Rated 5 out of 5 by from Masterful Command of a MASSIVE Topic I purchased "History of Rome" (along with another of Professor Fagan's courses, "Emperors of Rome") after a friend gave me his course "Great Battles of the Ancient World" as a gift. I was so impressed by the course, that immediately upon completing it, I ordered all remaining courses available from this professor. Contrary to what some reviewers seem to think, I found both the course, and the professor, to be highly interesting and informative. Professor Fagan moves through the VAST amount of information, and sprawling spans of both time and geography associated with the history of Rome, at the perfect pace and in an organized manner. He manages to be very inclusive, while still smartly selective in his recounting of such an expansive topic. I found him to be energetic, knowledgeable, and entertaining, and definitely took a great deal away from the course as well. I can hardly believe the reviewers below could be referring to the same course that I just watched. Professor Fagan speaks intelligently, articulately, and clearly on a topic he obviously knows a great deal about. I would recommend this course to anyone interested in the subject (particularly in conjunction with his courses on Emperors and Great Battles). Together, the three paint a vivid, colorful, useful and comprehensive picture of the world the ancient Romans and their contemporaries occupied.
Date published: 2010-11-06
Rated 3 out of 5 by from some criticisms It must be said that I learned a great deal from this course. However, although I don't think Prof. Hagan was as bad as the two previous reviewers wrote, I was quite shocked at his mangling of the English language, with many misused words and much sloppy syntax. I expect a lot better than that from the Teaching Company (and for that matter, from Penn State).
Date published: 2010-10-31
Rated 1 out of 5 by from I am desperately trying to finish this course before going onto a trip to Italy, but am thinking of giving up. I own many Great Courses and have so far enjoyed everyone of them. But I have to agree with a previous reviewer and say that this course is absolutely not of the Great Courses quality. Maybe the teacher knows the subject but he is unable to convey the information in a clear, lively or even tolerable manner. He stammers, comes across as being extremely nervous, forgets his sentences half way through, lists items without much context, cites a couple of facts and says he demonstrated his argument and you are left wondering what he was even trying to talk about. I am very sorry I have to write this review. I have enjoyed immensely all other Great Courses and they cover a wide range of interest.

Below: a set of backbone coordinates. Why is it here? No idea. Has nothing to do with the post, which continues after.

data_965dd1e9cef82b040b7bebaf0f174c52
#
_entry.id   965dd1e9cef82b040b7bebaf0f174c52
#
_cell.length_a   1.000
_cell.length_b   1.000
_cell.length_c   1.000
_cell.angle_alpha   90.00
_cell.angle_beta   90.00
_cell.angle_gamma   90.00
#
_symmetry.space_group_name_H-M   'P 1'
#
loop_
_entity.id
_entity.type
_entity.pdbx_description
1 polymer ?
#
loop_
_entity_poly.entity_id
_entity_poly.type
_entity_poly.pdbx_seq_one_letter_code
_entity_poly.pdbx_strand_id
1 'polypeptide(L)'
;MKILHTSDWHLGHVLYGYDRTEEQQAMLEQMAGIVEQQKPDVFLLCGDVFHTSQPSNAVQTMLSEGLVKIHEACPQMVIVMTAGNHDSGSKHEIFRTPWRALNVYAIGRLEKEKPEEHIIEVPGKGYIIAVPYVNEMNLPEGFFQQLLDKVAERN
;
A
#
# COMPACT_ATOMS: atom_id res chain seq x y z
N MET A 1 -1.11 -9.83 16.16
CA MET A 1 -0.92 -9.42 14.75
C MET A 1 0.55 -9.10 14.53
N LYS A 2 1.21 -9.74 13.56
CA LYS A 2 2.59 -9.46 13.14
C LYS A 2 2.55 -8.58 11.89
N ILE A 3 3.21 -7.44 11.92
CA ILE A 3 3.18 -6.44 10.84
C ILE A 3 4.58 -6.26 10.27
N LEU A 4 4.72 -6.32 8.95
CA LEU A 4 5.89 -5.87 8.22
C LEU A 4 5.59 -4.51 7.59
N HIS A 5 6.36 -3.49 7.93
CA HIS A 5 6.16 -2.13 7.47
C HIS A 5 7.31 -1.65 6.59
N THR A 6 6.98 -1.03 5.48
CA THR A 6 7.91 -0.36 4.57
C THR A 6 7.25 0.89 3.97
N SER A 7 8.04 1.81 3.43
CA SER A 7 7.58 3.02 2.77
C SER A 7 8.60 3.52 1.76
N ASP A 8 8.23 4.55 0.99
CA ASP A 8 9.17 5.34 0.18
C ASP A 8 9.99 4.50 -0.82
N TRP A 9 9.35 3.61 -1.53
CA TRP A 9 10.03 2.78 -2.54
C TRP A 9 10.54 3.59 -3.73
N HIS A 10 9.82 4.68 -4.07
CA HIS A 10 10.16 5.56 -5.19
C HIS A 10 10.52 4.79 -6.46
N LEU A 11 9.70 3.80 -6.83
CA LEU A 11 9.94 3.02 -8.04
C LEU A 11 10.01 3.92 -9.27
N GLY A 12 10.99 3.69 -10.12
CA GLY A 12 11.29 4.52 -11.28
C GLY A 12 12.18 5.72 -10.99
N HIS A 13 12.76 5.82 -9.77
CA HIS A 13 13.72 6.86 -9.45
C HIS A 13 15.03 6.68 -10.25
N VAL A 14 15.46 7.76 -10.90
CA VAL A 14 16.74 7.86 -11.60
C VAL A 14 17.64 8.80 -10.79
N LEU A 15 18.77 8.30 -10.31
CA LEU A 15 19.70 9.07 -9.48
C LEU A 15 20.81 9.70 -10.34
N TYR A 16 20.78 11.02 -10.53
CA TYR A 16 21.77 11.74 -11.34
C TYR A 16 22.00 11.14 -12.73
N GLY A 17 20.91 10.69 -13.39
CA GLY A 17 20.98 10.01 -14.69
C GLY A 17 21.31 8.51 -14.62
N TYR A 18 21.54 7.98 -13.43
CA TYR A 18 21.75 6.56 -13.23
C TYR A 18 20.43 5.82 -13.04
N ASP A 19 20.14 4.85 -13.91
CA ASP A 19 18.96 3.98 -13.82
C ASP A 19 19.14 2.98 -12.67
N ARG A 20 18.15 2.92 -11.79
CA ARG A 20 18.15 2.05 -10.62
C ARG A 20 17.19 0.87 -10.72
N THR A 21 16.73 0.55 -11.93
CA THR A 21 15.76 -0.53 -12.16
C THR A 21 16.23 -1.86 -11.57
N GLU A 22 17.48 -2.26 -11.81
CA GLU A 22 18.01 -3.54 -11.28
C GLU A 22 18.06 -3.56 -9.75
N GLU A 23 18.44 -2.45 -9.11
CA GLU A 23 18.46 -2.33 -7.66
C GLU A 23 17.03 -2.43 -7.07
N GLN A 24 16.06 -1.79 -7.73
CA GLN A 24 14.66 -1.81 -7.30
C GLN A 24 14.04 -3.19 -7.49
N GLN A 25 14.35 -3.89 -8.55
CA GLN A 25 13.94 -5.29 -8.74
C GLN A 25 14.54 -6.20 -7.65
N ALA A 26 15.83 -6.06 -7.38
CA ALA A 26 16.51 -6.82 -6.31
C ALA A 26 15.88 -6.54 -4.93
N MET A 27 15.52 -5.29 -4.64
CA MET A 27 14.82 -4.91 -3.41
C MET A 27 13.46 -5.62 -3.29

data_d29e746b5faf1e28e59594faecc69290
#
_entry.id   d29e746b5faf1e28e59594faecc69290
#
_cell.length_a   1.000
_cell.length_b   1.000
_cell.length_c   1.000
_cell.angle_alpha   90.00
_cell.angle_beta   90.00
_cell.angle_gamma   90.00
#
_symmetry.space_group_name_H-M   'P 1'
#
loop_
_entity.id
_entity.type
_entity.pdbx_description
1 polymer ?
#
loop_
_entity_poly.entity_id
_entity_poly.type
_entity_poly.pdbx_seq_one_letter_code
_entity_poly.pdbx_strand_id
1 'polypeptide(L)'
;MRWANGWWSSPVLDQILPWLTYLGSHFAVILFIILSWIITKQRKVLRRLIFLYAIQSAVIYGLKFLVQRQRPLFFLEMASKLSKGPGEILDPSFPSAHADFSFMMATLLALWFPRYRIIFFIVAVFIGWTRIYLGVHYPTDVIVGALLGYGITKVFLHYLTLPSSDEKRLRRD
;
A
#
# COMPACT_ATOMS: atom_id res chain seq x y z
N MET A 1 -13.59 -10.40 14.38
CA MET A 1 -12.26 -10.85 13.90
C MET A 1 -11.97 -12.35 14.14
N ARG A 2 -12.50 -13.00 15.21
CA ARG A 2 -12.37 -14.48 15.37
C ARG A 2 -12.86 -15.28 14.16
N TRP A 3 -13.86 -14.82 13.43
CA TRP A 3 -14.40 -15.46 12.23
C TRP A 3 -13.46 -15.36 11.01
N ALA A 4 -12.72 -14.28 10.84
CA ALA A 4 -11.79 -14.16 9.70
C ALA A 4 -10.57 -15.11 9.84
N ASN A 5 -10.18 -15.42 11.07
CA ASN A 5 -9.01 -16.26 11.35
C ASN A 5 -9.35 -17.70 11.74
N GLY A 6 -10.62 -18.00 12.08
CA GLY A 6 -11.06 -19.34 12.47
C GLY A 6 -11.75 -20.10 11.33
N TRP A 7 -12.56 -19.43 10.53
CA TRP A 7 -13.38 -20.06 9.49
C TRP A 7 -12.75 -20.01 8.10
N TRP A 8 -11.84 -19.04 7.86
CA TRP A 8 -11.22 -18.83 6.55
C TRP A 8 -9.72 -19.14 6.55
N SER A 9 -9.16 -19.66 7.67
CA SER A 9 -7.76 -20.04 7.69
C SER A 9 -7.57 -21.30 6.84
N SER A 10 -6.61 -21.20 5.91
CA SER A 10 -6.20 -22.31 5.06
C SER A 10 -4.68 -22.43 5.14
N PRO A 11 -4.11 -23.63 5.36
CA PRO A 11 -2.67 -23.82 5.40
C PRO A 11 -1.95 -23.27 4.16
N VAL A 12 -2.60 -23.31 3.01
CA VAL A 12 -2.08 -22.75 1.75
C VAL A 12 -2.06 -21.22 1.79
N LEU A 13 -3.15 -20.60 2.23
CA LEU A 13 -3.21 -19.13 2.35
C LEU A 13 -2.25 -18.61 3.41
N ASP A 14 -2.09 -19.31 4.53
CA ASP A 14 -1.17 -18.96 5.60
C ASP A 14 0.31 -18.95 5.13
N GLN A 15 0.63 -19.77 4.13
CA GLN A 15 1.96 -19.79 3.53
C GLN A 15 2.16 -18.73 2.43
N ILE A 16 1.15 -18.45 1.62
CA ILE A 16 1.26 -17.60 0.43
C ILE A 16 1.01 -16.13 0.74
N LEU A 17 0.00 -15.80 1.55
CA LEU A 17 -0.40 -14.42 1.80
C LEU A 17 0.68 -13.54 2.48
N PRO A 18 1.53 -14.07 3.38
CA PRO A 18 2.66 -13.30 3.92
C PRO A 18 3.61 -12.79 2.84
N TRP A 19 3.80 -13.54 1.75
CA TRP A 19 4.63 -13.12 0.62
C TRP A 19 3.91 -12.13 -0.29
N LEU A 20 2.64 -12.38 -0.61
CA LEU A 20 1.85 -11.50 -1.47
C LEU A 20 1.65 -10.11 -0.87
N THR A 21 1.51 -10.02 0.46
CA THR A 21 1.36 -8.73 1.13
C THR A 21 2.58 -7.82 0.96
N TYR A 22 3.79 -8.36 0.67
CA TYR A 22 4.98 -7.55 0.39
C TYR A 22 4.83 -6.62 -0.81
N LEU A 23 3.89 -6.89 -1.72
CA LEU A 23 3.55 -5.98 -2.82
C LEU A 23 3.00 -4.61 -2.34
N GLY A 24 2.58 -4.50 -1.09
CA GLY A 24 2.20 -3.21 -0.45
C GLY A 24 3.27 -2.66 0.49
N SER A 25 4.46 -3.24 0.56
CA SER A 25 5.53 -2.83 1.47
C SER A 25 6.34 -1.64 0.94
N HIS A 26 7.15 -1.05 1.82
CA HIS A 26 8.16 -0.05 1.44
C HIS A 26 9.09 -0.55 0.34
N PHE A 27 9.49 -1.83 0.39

Date published: 2010-10-27
Rated 1 out of 5 by from Rise & Fall of the Ancient History of Rome Warning, DO NOT buy this course. I would give it ZERO stars if it were possible. I own over 30 Teaching Company courses. This is by far the worst and atypical of the quality I’ve come to expect from them. Professor Fagan’s presentation is horrifically bad on DVD. Fagan comes off really nervous and totally uncomfortable in his own skin. He is not articulate; his phrases are poorly constructed and lack clarity. He constantly stammers and when he walks he weaves back and forth with the camera following his every move to and fro which I found totally distracting and nauseating. Worse still, he spends 25 minutes telling you what he is going to say and 5 minutes saying what he is supposed to. I found myself getting so dizzy and fatigued by the 9th session that I skipped ahead to the 24th session to see if there was any improvement. It seemed to get even worse. I think I spent more time watching this course than Fagan spent preparing for it. This course is going back for a REFUND. It's horrible, with no redeeming value whatsoever.
Date published: 2010-10-05
Rated 5 out of 5 by from Simply great I have listened to many TTC courses and this is one of my favourites so far (along with "Herodotus: The Father of History" by Elizabeth Vandiver and "Enlightenment Invention of the Modern Self" by Leo Damrosch). Far from merely skimming the surface of his topic, Mr Fagan gives a thorough and very informative insight of Ancient Rome in a very pleasant, interesting manner. His other course on the "Great Battles of the Ancient World" is also very interesting. A previous reviewer said that Mr Fagan seemed to have a preference for the Roman Republic over the Roman Empire. I did not notice such a thing but this could just be because I have this same preference myself. I did not either get the impression yet another reviewer had that Mr Fagan had not prepared his lectures nor that he couldn't wait for them to be over. Mr Fagan is articulate, doesn't speak too fast and his voice comes out clearly. All this is important for non-native speakers of English such as myself, especially when using the audio version of the course. I have listened to this course twice already and will probably listen to it again in the future. I would recommend it to anyone interested in the subject.
Date published: 2010-08-21